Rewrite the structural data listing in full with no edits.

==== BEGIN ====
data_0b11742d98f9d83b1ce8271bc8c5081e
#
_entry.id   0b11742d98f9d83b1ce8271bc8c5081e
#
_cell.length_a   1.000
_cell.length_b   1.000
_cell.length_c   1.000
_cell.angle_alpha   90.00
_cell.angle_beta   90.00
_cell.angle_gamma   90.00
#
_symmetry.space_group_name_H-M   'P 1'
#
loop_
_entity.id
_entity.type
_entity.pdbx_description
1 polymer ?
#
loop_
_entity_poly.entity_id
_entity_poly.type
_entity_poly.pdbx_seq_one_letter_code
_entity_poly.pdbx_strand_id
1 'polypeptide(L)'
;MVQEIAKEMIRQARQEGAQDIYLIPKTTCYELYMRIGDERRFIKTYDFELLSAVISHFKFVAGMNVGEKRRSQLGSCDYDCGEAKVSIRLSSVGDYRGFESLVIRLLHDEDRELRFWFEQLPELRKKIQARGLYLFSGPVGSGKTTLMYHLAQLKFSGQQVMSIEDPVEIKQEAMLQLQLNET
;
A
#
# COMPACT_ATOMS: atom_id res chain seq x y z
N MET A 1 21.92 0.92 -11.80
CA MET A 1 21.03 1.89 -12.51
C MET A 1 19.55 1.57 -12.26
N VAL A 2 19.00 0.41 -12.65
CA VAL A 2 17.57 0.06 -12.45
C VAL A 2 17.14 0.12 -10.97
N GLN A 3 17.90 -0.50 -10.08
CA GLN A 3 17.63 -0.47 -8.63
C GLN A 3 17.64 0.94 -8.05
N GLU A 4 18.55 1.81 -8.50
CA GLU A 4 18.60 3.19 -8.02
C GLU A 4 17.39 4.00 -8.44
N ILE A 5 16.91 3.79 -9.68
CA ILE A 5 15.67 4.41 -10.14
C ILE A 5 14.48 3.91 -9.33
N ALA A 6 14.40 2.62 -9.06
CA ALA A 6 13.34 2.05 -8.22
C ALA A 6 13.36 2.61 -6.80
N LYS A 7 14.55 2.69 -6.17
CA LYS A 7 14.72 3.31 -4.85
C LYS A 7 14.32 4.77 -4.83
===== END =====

data_0b11742d98f9d83b1ce8271bc8c5081e
#
_entry.id   0b11742d98f9d83b1ce8271bc8c5081e
#
_cell.length_a   1.000
_cell.length_b   1.000
_cell.length_c   1.000
_cell.angle_alpha   90.00
_cell.angle_beta   90.00
_cell.angle_gamma   90.00
#
_symmetry.space_group_name_H-M   'P 1'
#
loop_
_entity.id
_entity.type
_entity.pdbx_description
1 polymer ?
#
loop_
_entity_poly.entity_id
_entity_poly.type
_entity_poly.pdbx_seq_one_letter_code
_entity_poly.pdbx_strand_id
1 'polypeptide(L)'
;MVQEIAKEMIRQARQEGAQDIYLIPKTTCYELYMRIGDERRFIKTYDFELLSAVISHFKFVAGMNVGEKRRSQLGSCDYDCGEAKVSIRLSSVGDYRGFESLVIRLLHDEDRELRFWFEQLPELRKKIQARGLYLFSGPVGSGKTTLMYHLAQLKFSGQQVMSIEDPVEIKQEAMLQLQLNET
;
A
#
# COMPACT_ATOMS: atom_id res chain seq x y z
N MET A 1 21.92 0.92 -11.80
CA MET A 1 21.03 1.89 -12.51
C MET A 1 19.55 1.57 -12.26
N VAL A 2 19.00 0.41 -12.65
CA VAL A 2 17.57 0.06 -12.45
C VAL A 2 17.14 0.12 -10.97
N GLN A 3 17.90 -0.50 -10.08
CA GLN A 3 17.63 -0.47 -8.63
C GLN A 3 17.64 0.94 -8.05
N GLU A 4 18.55 1.81 -8.50
CA GLU A 4 18.60 3.19 -8.02
C GLU A 4 17.39 4.00 -8.44
N ILE A 5 16.91 3.79 -9.68
CA ILE A 5 15.67 4.41 -10.14
C ILE A 5 14.48 3.91 -9.33
N ALA A 6 14.40 2.62 -9.06
CA ALA A 6 13.34 2.05 -8.22
C ALA A 6 13.36 2.61 -6.80
N LYS A 7 14.55 2.69 -6.17
CA LYS A 7 14.72 3.31 -4.85
C LYS A 7 14.32 4.77 -4.83